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LIQUIDATED DAMAGES CANNOT TRIGGER INSOLVENCY PROCEEDINGS

JudgmentGujarat Urja Vikas Nigam Limited vs Nitash Co-generation Private Limited

Forum: National Company Law Tribunal, Mumbai Bench (“NCLT”).

Act/Law: The Insolvency and Bankruptcy Code, 2016 (“Code”).

Ratio: Claim for “Liquidated Damages” cannot trigger insolvency proceedings, unless adjudicated upon by a court of law. Proceedings under the Code are not for ascertaining or crystallizing the quantum of damages.

Factual Matrix:

  • Gujarat Urja Vikas Nigam Limited (“Gujrat Urja/Petitioner”) and Nitash Co-generation Private Limited (“Nitash/Corporate Debtor”) entered into a power purchase agreement (“Agreement”) in terms of which Nitash was to arrange for inter connection facilities and supply electricity/power to Gujrat Urja. The Scheduled Commercial Operation Date (“SCOD”) was agreed to be upon conclusion of 48 months from the date of execution of the Agreement i.e. 06.06.2011.
  • Nitash, however, failed to meet the SCOD and Gujrat Urja claimed from Nitash liquidated damages, as stipulated under Clause 4.3 of their Agreement.
  • Gujrat Urja filed a petition under the Electricity Act, 2003 before the Gujrat Electricity Regulatory Commission for claiming Rs.6,59,19,000/- towards liquidated damages with interest @15% per annum. The Commission adjudicated in favour of Gujrat Urja. However, despite directions, no payment was made by Nitash.
  • Thereafter, a petition was filed by Gujarat Urja for execution of the order of the Commission in which Gujarat Urja was, by order dated 20.09.2016 (“Order”), directed to “take appropriate course of action as per the provisions of applicable law for recovery of the liquidated damages as decided in the Commission’s order dated 06.11.2012 in Petition No. 1202 of 2012” .
  • Gujrat Urja, thereafter proceeded to file a Petition under Section 9 of the Code on the basis of the execution order, after serving the demand notice issued under Section 8 of the Code.
  • Nitash in reply to the notice under Section 8 of the Code, acknowledged the liability to pay and sought further two years’ time to make the payment. By way of written submissions, Nitash defended the claim of Gujrat Urja on various counts, more specifically stating that Gujrat Urja is not an operational creditor in terms of the Code.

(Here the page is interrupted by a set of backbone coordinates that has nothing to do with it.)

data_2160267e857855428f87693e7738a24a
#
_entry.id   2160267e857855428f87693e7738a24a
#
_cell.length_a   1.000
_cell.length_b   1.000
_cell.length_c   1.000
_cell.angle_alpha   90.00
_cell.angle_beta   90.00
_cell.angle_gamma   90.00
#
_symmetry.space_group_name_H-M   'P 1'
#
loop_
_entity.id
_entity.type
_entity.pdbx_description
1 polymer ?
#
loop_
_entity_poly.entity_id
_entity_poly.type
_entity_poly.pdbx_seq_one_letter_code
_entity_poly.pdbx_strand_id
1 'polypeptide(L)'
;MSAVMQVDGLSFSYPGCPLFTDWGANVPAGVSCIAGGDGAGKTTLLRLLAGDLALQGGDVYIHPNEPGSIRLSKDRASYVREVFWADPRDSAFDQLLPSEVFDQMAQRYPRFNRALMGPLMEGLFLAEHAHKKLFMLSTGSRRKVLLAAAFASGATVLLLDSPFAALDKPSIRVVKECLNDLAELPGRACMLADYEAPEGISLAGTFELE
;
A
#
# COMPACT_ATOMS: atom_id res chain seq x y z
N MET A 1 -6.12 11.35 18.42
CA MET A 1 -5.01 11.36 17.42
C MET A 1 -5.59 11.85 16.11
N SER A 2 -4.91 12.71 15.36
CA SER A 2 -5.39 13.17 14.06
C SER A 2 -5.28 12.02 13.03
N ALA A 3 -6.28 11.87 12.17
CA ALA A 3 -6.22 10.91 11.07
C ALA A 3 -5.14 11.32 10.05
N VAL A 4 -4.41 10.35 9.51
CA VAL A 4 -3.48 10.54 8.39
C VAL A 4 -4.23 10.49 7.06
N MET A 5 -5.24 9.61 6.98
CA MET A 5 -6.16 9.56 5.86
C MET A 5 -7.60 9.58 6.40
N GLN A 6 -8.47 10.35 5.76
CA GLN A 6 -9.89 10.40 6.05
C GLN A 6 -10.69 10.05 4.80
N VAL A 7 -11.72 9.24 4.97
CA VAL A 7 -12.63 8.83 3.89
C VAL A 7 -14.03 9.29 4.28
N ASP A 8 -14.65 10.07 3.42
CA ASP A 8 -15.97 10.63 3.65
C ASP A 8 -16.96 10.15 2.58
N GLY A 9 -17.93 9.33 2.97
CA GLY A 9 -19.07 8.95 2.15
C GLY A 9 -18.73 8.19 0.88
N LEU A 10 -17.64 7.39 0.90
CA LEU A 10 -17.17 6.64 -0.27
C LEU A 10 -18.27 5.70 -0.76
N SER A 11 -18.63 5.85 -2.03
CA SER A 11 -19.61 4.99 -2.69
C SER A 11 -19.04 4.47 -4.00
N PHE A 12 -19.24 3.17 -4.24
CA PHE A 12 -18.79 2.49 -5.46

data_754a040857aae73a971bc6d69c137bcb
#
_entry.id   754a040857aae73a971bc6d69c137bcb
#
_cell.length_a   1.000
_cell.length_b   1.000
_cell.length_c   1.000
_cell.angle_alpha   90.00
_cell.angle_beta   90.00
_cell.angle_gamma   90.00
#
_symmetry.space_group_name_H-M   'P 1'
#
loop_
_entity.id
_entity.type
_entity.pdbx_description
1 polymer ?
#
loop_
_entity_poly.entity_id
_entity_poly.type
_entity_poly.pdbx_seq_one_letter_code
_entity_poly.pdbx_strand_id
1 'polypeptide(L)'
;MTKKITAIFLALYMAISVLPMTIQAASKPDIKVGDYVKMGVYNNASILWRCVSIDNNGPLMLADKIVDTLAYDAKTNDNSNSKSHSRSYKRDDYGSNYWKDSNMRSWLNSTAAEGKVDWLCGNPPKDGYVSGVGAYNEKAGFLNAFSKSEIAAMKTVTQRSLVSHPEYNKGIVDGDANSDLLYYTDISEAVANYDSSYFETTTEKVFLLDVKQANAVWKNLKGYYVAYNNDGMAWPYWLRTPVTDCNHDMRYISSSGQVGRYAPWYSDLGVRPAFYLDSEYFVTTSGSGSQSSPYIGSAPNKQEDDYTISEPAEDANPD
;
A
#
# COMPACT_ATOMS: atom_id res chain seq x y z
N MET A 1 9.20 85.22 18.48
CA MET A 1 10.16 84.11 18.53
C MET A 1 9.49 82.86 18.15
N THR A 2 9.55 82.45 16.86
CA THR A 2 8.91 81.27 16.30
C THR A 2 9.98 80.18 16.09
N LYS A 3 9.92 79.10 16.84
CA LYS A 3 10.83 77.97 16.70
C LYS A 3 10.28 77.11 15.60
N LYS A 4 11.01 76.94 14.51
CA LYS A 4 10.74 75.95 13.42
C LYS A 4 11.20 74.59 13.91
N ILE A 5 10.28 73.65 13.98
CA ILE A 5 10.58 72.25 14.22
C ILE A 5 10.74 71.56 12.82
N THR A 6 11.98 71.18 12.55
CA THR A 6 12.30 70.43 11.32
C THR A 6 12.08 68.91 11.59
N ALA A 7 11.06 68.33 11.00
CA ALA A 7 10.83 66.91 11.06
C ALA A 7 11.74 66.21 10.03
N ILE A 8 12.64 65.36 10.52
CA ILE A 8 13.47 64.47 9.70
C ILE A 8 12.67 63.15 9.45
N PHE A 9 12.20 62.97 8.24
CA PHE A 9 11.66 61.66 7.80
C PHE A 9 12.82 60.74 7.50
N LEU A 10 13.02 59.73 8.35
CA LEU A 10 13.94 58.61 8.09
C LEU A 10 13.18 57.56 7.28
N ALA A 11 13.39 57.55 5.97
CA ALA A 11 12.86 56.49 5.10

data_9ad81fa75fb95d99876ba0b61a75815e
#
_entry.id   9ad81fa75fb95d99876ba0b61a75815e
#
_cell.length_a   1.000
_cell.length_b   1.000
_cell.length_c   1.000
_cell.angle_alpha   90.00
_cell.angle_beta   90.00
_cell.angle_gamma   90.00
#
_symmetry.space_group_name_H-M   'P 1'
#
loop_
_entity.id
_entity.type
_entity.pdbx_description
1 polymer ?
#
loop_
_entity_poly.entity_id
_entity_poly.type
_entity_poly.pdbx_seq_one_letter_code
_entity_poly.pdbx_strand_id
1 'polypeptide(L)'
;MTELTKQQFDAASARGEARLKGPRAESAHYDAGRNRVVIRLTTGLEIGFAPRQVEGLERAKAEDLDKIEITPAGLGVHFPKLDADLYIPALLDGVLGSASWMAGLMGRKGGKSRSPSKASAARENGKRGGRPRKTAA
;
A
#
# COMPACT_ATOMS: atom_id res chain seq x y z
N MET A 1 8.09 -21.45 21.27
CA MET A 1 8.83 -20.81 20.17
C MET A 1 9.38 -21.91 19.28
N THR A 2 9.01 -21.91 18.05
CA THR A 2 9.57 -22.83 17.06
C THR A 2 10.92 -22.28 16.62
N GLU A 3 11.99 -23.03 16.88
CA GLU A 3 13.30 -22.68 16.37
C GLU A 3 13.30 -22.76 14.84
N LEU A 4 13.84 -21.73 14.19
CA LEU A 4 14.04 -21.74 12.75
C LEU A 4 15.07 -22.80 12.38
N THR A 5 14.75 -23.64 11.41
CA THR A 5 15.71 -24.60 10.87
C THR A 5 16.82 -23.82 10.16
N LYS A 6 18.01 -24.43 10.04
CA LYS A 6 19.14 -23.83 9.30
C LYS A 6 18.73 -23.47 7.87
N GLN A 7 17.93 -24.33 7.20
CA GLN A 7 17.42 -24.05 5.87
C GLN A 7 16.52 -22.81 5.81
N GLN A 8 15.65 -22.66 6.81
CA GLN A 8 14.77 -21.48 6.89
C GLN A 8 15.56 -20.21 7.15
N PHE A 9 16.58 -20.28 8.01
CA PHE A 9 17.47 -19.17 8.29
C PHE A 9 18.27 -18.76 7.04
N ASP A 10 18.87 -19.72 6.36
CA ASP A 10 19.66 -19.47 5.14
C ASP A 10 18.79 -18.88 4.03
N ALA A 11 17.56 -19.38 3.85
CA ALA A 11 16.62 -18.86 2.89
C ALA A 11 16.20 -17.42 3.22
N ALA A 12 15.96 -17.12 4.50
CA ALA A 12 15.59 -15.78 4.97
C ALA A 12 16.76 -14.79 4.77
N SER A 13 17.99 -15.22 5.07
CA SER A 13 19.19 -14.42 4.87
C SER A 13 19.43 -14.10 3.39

Issue for Consideration:

(i)      Whether Gujrat Urja is an operational creditor in terms of the definitions under the Code?
(ii)     Whether there was any provision of goods and services by Gujrat Urja to Nitash?

While deciding the above question, NCLT relying upon the observation in the Order which directed Gujarat Urja to “take appropriate course of action as per the provisions of applicable law for recovery of the liquidated damages as decided in the Commission’s order dated 06.11.2012 in Petition No. 1202 of 2012” observed the following:

  1. The debt in question is neither crystallised nor adjudicated upon;
  2. The liquidated damages even if stipulated, can only be crystallised, once adjudicated upon by a court of law;
  3. The reasonability and the quantum of damages in a claim and is subject to adjudication;
  4. The damages as claimed for in the present case, is the subject matter of a civil suit; and
  5. NCLT is not the appropriate forum to decide on the very reasonability and quantum of liquidated damages.
NCLT then went on to analyse the definition of liquidated damages and operational debt. NCLT noted that Gujrat Urja neither supplied any goods nor rendered any services to Nitash. Therefore, NCLT held that the damages as sought by Gujrat Urja in the present case do not qualify as an operational debt.

Conclusion:

Insolvency proceedings under the Code are expeditious and deterrent and we have witnessed a trend that a number of creditors “try their luck” by first initiating insolvency proceedings in relation to their contractual claims. In many such cases, the risk averse companies, i.e. the Corporate Debtors settle the matter, thereby resulting in speedy recovery of the claims of the creditors.

The judgment is a welcome step to discourage such creditors from filing insolvency proceedings where claims have not yet attained finality. In terms of the judgment, a claim for liquidated damages attains finality upon a decree by a court of law and not prior thereto.

If you have questions or would like additional information on the material covered herein, please contact:

Ms. Swet Shikha, Associate
(sshikha@lexcounsel.in)

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